Hilaria Baldwin recently announced she suffered her second miscarriage this year and her eighth overall, and when she took to her Instagram stories to reveal that she was seeking counseling and encouraged other people to do so if they felt the need, not all of her followers showed their support for her loss. Instead, she had a few trolls attack her calling her "attention seeking", "too old" and "disgusting." Despite their unkind words, she's chose to shed light on the matter. So instead, she went back to her social media platform to highlight her thoughts.
"Rock bottom sucks," she wrote. "But rock bottom is also eye opening. Because you understand and have experienced true pain. It makes the rolls seem even smaller than they usually are. Because no words they can use can ever compare to what you have lost."
She continued by saying those who choose to "bully" women who have lost a baby through miscarriage "are bringing a cruelty to the world that is wrong. You are contributing to feelings of shame, fear, insufferable pain."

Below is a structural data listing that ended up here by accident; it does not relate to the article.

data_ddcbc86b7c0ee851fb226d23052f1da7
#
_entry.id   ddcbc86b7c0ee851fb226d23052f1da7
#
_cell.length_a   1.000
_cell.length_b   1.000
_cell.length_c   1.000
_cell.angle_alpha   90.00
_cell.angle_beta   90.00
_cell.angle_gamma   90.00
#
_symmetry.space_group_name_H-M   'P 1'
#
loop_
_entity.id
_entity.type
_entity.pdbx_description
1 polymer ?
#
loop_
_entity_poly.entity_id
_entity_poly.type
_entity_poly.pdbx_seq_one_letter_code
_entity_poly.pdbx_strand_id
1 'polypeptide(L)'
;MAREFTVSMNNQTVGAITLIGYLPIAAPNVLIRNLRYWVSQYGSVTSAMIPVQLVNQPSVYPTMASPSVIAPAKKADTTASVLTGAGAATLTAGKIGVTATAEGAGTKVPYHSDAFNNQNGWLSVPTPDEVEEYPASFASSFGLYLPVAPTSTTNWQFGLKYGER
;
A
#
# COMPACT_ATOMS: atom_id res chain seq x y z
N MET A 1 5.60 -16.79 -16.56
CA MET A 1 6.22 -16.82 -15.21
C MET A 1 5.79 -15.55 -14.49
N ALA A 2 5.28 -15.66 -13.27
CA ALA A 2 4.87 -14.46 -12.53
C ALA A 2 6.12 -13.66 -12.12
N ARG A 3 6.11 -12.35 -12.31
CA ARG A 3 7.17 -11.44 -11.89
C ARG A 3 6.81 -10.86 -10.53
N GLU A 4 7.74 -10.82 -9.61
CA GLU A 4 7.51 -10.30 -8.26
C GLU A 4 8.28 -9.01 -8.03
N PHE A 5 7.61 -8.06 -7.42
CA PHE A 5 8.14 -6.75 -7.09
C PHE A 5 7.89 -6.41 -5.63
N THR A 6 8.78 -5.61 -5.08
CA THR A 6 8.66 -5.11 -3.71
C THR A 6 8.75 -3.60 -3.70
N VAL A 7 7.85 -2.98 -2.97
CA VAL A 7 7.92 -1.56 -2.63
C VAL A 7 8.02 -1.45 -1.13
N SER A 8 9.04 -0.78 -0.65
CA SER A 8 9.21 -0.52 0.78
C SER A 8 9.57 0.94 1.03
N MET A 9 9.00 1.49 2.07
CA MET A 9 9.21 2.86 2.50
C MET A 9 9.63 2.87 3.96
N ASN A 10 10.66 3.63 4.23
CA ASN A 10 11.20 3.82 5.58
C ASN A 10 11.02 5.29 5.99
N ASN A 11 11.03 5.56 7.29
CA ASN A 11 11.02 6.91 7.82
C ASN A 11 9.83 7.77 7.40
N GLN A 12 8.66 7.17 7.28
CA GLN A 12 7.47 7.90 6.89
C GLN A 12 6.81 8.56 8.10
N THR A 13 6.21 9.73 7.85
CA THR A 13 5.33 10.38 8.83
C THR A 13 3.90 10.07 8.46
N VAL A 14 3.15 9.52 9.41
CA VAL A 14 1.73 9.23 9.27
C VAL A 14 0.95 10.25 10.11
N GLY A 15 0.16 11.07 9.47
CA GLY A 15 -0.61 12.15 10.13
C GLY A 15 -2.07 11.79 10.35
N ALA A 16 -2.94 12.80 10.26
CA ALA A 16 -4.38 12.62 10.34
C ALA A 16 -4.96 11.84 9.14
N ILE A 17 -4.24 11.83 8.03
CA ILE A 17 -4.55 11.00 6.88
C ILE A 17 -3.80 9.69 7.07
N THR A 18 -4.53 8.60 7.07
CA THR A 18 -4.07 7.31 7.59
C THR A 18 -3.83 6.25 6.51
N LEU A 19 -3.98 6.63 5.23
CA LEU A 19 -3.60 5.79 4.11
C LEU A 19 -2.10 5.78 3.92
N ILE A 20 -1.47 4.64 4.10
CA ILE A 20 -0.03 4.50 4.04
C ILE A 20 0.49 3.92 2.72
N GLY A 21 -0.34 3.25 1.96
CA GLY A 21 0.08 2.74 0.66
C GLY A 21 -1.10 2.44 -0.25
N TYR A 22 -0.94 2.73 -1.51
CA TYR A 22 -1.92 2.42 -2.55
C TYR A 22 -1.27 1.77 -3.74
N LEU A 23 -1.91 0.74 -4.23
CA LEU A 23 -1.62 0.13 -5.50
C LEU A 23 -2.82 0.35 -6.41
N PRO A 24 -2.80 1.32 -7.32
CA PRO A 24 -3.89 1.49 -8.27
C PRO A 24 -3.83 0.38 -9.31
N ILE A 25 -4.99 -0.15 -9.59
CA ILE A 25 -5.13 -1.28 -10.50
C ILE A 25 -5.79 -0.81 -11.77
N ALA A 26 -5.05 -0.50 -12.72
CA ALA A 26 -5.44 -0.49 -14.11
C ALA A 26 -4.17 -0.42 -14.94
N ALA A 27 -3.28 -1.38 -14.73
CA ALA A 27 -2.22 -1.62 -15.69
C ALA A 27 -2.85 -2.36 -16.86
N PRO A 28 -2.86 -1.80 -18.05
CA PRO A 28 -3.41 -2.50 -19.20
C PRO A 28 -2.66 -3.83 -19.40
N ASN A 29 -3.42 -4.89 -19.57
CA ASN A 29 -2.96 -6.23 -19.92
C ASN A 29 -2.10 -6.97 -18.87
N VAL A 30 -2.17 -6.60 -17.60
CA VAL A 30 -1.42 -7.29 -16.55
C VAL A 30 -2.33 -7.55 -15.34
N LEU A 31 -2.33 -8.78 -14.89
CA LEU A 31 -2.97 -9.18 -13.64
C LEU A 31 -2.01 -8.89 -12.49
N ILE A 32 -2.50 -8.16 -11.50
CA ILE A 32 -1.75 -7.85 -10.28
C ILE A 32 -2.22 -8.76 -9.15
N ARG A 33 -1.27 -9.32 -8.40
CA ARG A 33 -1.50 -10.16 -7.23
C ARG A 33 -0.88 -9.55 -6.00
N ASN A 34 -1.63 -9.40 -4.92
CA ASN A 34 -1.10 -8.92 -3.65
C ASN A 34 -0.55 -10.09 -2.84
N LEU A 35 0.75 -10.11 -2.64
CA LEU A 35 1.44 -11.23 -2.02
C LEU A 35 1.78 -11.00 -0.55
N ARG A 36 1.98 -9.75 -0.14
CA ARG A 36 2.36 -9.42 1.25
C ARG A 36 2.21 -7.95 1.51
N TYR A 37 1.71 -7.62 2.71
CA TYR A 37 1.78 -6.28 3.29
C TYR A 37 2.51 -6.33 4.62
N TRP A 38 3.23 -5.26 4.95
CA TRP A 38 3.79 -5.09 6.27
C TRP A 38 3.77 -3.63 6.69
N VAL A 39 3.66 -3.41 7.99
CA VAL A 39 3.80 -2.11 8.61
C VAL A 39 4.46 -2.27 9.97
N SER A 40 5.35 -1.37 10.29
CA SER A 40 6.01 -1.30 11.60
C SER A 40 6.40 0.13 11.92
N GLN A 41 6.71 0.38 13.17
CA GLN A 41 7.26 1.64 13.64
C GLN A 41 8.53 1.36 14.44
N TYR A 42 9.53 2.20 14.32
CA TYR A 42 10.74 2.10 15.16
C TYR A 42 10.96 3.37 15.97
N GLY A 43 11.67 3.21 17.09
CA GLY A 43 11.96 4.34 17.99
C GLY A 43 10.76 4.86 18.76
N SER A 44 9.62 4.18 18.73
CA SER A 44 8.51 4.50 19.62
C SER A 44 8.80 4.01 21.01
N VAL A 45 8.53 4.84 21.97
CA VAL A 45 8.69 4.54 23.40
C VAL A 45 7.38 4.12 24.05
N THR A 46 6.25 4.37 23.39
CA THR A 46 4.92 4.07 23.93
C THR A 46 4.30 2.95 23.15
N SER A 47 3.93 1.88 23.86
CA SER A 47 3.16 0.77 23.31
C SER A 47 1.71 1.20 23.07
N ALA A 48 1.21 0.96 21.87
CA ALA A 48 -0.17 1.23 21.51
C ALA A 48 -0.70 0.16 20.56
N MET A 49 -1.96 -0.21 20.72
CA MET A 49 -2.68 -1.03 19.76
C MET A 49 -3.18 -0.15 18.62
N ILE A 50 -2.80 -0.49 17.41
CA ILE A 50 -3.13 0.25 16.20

Following her initial announcement, Baldwin went to the platform to thank those who did show their love and support for the yoga instructor.
"Thank you for your support and thank you for your stories. I want to assure you that I know I will be ok," she wrote. "I have perspective to understand sadness and loss in the grand scheme of things. Emotionally I am processing it all...being able to be open with you has been extremely healing. I was very nervous to share, and am so relieved that it was received with such love."
She added, "I am grateful that you listened and I'm grateful that I have these tiny partners to go through this with. I don't know what I would do without my community. Thank you for making my world a brighter place and for your sharing. I know that you didn't have to and am humbled and honored by your openness. I don't know about you, but I find it extremely comforting to know that I am not alone on this difficult journey."
More and more women are continuing to come forward to discuss their struggles following a miscarriage, and according to WebMD, as many as half of pregnancies end in a miscarriage, and those are the ones that are known. Some women don't know they're pregnant and end it miscarriage.
According to WebMD, as many as half of pregnancies end in miscarriage, though in most of those cases, the woman may not know she was ever pregnant. Among recognized pregnancies, though, the percentages are still quite high, at 15-25 percent.